Today, I got a little street magic in the works. But, before we get to that, I’m going to hit the streets of Addis Ababa.
Addis Ababa is fastly developing, and kind of like China in the 2000’s, is a city of contrasts. It’s by no mean luxurious, but I could be walking past some new shops and restaurants one moment, and it could all change a few steps away. For example, to get to a hotel where I can access decent Internet, I can follow one of several routes. The main route cuts through the local market and heads onto Bole Road, a relatively new thoroughfare with fast moving traffic. Alternatively, I can take a shortcut through a dusty goat market to hit Bole Road.
The main route cuts through the local market and heads onto Bole Road, a relatively new thoroughfare with fast moving traffic. Alternatively, I can take a shortcut through a dusty goat market to hit Bole Road. Or, the shortest route is through a parallel back road along an old rail line, passing through LOTS of construction, some slums, and of course, dumped garbage.
Regardless, at one point I have to cross a major road, which can be quite harrowing. Crossing a road is not like, say many parts of Southeast Asia, where you thread yourself through relatively slower traffic jams. Here, you have to somewhat suicidally walk into traffic and force cars to stop for you to cross. Tip: If it’s your first time, just follow the locals. I typically follow experienced locals using them as “shields”, and I have absolutely no shame in doing so.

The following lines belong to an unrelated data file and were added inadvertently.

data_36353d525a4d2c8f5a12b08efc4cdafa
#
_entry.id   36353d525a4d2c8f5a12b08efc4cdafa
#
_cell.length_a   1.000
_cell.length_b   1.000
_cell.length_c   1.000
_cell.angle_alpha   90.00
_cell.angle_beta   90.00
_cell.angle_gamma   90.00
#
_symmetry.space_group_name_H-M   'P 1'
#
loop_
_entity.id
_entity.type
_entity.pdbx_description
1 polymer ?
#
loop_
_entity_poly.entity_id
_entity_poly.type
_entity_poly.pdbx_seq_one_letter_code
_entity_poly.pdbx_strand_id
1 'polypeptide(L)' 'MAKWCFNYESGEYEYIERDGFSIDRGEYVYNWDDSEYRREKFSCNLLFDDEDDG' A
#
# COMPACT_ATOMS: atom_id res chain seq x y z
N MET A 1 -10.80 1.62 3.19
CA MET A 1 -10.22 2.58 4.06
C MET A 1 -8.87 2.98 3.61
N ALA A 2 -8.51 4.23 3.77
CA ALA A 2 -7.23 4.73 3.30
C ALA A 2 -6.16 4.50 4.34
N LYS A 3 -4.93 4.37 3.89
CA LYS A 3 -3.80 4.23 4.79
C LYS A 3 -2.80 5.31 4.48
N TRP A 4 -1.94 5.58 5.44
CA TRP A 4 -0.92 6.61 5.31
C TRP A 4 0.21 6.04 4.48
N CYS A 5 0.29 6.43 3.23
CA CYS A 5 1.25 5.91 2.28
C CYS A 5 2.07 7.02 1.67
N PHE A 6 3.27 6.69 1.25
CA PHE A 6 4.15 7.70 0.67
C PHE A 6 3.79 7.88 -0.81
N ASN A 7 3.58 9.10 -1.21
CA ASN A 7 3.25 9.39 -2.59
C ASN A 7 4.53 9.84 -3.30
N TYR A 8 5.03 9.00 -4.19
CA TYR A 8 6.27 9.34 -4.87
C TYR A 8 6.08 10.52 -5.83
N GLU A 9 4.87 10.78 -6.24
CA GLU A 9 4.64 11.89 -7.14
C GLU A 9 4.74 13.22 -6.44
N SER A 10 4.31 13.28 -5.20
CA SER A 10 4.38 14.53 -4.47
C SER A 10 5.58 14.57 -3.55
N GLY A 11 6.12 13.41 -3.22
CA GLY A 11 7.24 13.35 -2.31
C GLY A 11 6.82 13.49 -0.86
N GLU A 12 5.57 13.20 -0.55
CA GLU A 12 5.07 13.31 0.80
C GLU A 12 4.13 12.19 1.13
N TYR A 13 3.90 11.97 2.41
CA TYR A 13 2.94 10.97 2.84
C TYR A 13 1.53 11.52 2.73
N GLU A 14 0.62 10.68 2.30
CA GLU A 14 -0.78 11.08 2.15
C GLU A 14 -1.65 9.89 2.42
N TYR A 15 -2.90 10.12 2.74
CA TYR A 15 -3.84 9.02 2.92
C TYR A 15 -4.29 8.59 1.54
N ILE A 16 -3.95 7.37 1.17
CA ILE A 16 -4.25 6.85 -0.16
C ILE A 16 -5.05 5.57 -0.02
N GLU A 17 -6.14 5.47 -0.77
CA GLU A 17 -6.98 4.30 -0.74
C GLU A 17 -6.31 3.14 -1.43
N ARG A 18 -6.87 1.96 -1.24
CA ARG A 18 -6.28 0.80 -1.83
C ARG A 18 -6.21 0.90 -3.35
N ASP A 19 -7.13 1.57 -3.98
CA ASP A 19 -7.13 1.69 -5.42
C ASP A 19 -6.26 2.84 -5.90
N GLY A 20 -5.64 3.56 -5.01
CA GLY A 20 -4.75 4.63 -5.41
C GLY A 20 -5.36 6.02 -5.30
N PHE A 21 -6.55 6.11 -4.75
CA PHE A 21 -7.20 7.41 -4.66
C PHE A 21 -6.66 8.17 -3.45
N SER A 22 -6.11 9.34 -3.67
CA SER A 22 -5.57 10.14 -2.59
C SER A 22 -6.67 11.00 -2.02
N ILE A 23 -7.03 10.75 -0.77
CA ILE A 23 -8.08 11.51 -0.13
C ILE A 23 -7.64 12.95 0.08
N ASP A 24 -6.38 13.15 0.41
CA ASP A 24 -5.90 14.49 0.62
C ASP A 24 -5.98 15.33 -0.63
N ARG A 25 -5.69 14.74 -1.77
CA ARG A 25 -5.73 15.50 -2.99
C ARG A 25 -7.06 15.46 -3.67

Next, I having lunch for two at the incredibly low price of less than $2. I don’t know the names of all the curries and stews known as wat right now, but I definitely will be able to name them all pretty soon.
Needless to say, the vegetarian dish, beyaynetu, is as healthy and as delicious as it looks. Tip: make sure you pronounce that second ‘y’ clearly if you’re ordering it, otherwise I often found that Ethiopians didn’t understand what I was saying.
After that top up, I have to take a break from the heat with a stop at a chip shop, and it’s the first time I’m going to break out some street magic during my travels. I start with one fellow sharing a table with me, and soon draw in a small crowd. I’m not comfortable with so many people watching me, but hey, the theme of my vlog is to face my fears and I have to suck it up.
Since my proficiency with Amharic, Ethiopia’s national language, is still basic, I’ll be starting with tricks that require fewer words. This is something that’s dear to me. If I’m travelling, I’ll really make an effort to learn a good part of the language first. It really helps. If my language proficiency isn’t so great, I’ll pad my communication with other skills – magic, dance, art, sports … you name it, I’ll try it.